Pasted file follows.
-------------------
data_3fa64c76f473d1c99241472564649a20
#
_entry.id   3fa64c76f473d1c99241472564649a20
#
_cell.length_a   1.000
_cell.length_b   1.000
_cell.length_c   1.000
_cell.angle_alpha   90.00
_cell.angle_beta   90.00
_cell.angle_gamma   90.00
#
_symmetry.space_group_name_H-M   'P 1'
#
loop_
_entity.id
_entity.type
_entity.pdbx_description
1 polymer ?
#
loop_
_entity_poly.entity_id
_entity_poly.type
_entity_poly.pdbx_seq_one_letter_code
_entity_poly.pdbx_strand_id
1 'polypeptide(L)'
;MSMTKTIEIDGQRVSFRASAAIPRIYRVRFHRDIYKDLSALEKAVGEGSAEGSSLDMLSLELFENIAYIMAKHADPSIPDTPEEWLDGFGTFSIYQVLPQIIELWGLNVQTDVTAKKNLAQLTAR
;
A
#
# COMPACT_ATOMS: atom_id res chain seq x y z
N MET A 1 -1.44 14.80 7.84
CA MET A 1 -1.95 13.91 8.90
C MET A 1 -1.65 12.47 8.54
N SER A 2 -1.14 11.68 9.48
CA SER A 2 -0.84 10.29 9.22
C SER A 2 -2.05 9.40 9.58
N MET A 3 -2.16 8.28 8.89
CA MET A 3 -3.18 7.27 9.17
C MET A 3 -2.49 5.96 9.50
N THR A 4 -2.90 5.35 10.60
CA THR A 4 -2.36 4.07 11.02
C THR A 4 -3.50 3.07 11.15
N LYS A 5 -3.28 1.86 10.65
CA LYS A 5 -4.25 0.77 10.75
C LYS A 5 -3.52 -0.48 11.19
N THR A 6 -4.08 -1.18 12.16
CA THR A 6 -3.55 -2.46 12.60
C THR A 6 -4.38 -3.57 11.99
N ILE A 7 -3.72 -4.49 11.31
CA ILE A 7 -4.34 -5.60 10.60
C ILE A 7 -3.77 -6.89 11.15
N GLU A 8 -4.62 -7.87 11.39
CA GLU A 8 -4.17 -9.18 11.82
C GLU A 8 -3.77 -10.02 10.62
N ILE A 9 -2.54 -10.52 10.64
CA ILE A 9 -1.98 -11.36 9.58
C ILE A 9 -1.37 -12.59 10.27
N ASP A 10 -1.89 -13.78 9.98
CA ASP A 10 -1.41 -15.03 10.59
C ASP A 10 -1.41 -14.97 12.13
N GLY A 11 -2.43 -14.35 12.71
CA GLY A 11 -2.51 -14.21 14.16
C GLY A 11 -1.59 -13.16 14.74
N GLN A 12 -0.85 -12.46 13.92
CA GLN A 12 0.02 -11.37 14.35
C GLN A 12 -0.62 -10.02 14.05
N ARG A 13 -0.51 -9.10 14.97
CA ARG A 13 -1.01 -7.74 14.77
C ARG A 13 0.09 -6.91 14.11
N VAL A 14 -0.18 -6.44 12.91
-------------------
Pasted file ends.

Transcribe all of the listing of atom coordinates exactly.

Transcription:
data_3fa64c76f473d1c99241472564649a20
#
_entry.id   3fa64c76f473d1c99241472564649a20
#
_cell.length_a   1.000
_cell.length_b   1.000
_cell.length_c   1.000
_cell.angle_alpha   90.00
_cell.angle_beta   90.00
_cell.angle_gamma   90.00
#
_symmetry.space_group_name_H-M   'P 1'
#
loop_
_entity.id
_entity.type
_entity.pdbx_description
1 polymer ?
#
loop_
_entity_poly.entity_id
_entity_poly.type
_entity_poly.pdbx_seq_one_letter_code
_entity_poly.pdbx_strand_id
1 'polypeptide(L)'
;MSMTKTIEIDGQRVSFRASAAIPRIYRVRFHRDIYKDLSALEKAVGEGSAEGSSLDMLSLELFENIAYIMAKHADPSIPDTPEEWLDGFGTFSIYQVLPQIIELWGLNVQTDVTAKKNLAQLTAR
;
A
#
# COMPACT_ATOMS: atom_id res chain seq x y z
N MET A 1 -1.44 14.80 7.84
CA MET A 1 -1.95 13.91 8.90
C MET A 1 -1.65 12.47 8.54
N SER A 2 -1.14 11.68 9.48
CA SER A 2 -0.84 10.29 9.22
C SER A 2 -2.05 9.40 9.58
N MET A 3 -2.16 8.28 8.89
CA MET A 3 -3.18 7.27 9.17
C MET A 3 -2.49 5.96 9.50
N THR A 4 -2.90 5.35 10.60
CA THR A 4 -2.36 4.07 11.02
C THR A 4 -3.50 3.07 11.15
N LYS A 5 -3.28 1.86 10.65
CA LYS A 5 -4.25 0.77 10.75
C LYS A 5 -3.52 -0.48 11.19
N THR A 6 -4.08 -1.18 12.16
CA THR A 6 -3.55 -2.46 12.60
C THR A 6 -4.38 -3.57 11.99
N ILE A 7 -3.72 -4.49 11.31
CA ILE A 7 -4.34 -5.60 10.60
C ILE A 7 -3.77 -6.89 11.15
N GLU A 8 -4.62 -7.87 11.39
CA GLU A 8 -4.17 -9.18 11.82
C GLU A 8 -3.77 -10.02 10.62
N ILE A 9 -2.54 -10.52 10.64
CA ILE A 9 -1.98 -11.36 9.58
C ILE A 9 -1.37 -12.59 10.27
N ASP A 10 -1.89 -13.78 9.98
CA ASP A 10 -1.41 -15.03 10.59
C ASP A 10 -1.41 -14.97 12.13
N GLY A 11 -2.43 -14.35 12.71
CA GLY A 11 -2.51 -14.21 14.16
C GLY A 11 -1.59 -13.16 14.74
N GLN A 12 -0.85 -12.46 13.92
CA GLN A 12 0.02 -11.37 14.35
C GLN A 12 -0.62 -10.02 14.05
N ARG A 13 -0.51 -9.10 14.97
CA ARG A 13 -1.01 -7.74 14.77
C ARG A 13 0.09 -6.91 14.11
N VAL A 14 -0.18 -6.44 12.91